This week, I received an email from a parent. The email contained a link to this article: “A Test You Need to Fail’: A Teacher’s Open Letter to Her 8th Grade Students.” Firstly, I want you to take a few minutes to read the letter.
Okay, now that I have your attention…
For the most part, I try to keep my opinions about test-prep and teacher politics out of my blog, but this letter really hit a soft spot. I want to share about an experience that I have dealt with repeatedly over the past few months. So much of teaching has become test prep, and so much of test prep has become what I call, “In the passage, it says…”
I have been working with a lot of students who have been taught to write, “In the passage, it says…,” in every long response question. When I ask them if they can phrase it in a different way, their response is often, “but my teacher wants me to say it like that!” This worries me for a few reasons.
- It gives children the idea that evidence can only be presented in one way.
- It makes children sound like robots.
- It makes children fear what will happen if they stray from routine and try something new.
I have been in a variety of classrooms where test-prep needed to happen. It is so tempting to teach students to use lines like, “In the passage, it says…,” or “According to the article,” because many of us are told that it is a surefire way to get kids to add 2 details and raise their score. BUT, we need to remind ourselves that being able to regurgitate a line like, “In the passage it says,” does not make our kids strong readers and writers. In fact, it often persuades students that they don’t need to think, they just need to underline two parts of the text. This is what can end up happening…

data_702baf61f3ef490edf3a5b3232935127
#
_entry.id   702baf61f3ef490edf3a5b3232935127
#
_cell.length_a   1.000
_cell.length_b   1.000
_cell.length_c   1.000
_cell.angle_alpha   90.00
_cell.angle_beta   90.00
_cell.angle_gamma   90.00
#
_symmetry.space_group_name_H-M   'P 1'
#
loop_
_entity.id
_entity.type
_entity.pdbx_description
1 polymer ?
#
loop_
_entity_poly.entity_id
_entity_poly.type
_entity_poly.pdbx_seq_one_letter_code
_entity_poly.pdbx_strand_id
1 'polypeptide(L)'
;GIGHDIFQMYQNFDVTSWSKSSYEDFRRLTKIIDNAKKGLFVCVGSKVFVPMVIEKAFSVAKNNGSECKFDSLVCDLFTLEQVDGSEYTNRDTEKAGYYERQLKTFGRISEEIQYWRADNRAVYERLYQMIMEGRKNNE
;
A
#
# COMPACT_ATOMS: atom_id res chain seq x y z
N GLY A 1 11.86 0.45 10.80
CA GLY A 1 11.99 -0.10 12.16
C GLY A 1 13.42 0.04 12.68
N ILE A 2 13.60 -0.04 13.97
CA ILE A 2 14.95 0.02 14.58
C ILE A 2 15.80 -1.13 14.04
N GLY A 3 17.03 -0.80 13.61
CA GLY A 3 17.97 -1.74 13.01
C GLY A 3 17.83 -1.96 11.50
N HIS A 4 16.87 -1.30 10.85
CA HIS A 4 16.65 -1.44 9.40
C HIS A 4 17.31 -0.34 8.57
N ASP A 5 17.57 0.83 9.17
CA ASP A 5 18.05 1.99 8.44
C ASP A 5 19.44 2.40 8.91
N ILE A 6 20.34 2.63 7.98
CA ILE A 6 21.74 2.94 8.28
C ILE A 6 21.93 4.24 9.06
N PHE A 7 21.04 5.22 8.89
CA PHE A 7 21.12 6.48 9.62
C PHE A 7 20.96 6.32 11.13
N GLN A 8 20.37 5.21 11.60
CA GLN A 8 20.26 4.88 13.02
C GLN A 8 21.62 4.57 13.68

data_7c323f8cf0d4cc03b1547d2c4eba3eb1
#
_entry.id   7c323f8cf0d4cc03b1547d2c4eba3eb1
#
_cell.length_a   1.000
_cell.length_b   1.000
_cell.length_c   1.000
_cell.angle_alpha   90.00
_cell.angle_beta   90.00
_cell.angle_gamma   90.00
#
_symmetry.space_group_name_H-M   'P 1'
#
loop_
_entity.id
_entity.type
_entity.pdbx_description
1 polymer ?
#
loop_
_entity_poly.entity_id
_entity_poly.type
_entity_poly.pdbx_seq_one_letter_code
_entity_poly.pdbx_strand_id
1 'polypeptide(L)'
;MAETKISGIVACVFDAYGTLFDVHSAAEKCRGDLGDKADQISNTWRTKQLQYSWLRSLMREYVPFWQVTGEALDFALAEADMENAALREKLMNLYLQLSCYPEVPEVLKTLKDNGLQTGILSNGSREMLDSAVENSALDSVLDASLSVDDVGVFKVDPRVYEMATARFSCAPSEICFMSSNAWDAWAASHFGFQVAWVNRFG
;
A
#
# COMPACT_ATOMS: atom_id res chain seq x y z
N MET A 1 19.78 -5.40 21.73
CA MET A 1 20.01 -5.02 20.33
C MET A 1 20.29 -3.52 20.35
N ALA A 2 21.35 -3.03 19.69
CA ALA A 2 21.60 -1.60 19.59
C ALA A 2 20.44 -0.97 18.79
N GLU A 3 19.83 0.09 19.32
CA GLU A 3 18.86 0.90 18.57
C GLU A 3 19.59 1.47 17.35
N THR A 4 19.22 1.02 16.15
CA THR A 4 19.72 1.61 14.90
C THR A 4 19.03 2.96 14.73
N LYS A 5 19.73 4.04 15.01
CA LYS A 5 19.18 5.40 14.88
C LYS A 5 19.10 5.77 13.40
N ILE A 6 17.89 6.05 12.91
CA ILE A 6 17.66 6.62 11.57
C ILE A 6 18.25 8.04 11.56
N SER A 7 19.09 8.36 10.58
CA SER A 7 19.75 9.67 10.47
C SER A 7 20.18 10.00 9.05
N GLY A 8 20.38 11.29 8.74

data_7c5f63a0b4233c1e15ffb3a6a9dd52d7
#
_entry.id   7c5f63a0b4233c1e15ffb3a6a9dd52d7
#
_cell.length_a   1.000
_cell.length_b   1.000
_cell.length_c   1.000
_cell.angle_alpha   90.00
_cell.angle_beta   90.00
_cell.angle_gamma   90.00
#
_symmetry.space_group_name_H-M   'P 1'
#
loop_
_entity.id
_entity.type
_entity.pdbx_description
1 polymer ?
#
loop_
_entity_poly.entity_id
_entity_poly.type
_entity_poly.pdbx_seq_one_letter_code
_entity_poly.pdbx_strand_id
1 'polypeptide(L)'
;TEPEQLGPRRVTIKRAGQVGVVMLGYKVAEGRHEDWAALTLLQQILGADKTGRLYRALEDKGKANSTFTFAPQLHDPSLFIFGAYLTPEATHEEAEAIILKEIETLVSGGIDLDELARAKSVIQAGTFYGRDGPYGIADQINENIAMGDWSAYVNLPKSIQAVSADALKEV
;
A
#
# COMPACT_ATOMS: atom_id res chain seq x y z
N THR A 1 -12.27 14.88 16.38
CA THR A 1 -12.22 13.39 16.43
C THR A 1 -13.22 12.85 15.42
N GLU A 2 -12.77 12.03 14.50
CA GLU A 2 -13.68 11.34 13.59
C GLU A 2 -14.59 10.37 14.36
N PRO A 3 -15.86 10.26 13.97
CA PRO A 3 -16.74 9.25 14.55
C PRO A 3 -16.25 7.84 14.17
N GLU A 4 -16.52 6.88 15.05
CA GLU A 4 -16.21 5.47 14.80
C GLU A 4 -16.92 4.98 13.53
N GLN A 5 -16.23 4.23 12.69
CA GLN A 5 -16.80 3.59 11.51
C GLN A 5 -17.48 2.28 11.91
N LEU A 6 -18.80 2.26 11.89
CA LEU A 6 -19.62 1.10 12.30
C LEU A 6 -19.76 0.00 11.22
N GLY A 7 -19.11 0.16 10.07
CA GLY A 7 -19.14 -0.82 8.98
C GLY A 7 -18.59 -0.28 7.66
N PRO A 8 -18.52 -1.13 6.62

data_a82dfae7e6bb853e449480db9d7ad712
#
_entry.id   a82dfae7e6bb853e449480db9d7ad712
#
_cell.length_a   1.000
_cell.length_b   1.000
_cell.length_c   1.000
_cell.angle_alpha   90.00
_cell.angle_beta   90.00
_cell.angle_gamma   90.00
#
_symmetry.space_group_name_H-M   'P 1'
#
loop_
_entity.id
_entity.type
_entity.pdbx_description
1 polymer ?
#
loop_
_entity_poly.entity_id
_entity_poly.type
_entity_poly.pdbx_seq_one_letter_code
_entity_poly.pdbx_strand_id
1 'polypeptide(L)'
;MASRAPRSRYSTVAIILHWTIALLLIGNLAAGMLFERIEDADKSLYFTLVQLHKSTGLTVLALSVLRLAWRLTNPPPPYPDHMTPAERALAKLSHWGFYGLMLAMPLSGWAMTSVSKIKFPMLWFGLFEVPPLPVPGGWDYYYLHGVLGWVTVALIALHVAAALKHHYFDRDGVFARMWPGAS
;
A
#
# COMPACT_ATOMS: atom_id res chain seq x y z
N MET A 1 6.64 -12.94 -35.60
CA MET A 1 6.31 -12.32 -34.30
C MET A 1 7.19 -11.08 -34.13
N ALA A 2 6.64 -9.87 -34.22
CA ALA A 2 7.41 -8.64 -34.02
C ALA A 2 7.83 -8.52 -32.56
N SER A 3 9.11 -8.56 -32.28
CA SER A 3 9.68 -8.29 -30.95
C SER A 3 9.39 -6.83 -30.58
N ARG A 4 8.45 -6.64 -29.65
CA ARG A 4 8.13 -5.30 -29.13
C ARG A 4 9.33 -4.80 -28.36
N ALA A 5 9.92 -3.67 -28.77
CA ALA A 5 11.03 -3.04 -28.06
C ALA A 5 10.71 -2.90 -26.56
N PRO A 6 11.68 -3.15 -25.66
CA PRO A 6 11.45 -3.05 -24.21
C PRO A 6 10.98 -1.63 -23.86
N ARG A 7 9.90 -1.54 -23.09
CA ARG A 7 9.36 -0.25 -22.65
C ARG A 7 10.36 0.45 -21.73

Question taken from NYS ELA Book 3, 2010
How does the girl in “Butterfly House” feel at the end of the passage? Why does she feel that way? Use details from the passage to support your answer.
In the passage it says, “We carried out the box and raised the lid.” In the passage it also says, “I watched her falter as she felt the first warm touch of sun, saw trees, felt breezes brush across her wings.”
Note: This response demonstrates that the student can find and copy two sentences from the text, but this response does not answer the question. Too many times, I see kids become so focused on underlining and copying their 2 quotes, that they forget to think about what the question is actually asking and offer a response that makes sense.
For those of you who say to me, “But we need to do test prep even though we don’t want to”…I hear you!
Here Are Some Things We Can Do
- I always like to tell students to imagine that I am standing in front of them asking the question verbally, and to think about how they would respond if this was a conversation. Most students would not respond by immediately referring to the text.
- We can remind students to underline the last few words before the question mark and to stop and think what the question is really asking before running to find a quote.
- We can teach and remind students that a response is strongest when it is an original idea that has been supported by quotes. We can also point out that using quotes is not an alternative to offering a thoughtful response, but rather a way to use text evidence to support a thoughtful response!
- We can model using a variety of ways to use different language to prove a point using text evidence. This can happen on a daily basis in non-test-prep activities for example: when responding to a read aloud, when discussing how to approach a word problem, when using a non-fiction science text, etc.
It is okay to teach students how to refer back to a line from the text so they can offer strong evidence to prove a point. This is a skill they will need in the future. Using text evidence can make a reader’s opinion stronger!
It is NOT okay to teach students that every time they see a question that says, “use details from the text,” to start their sentence with, “In the passage, it says.”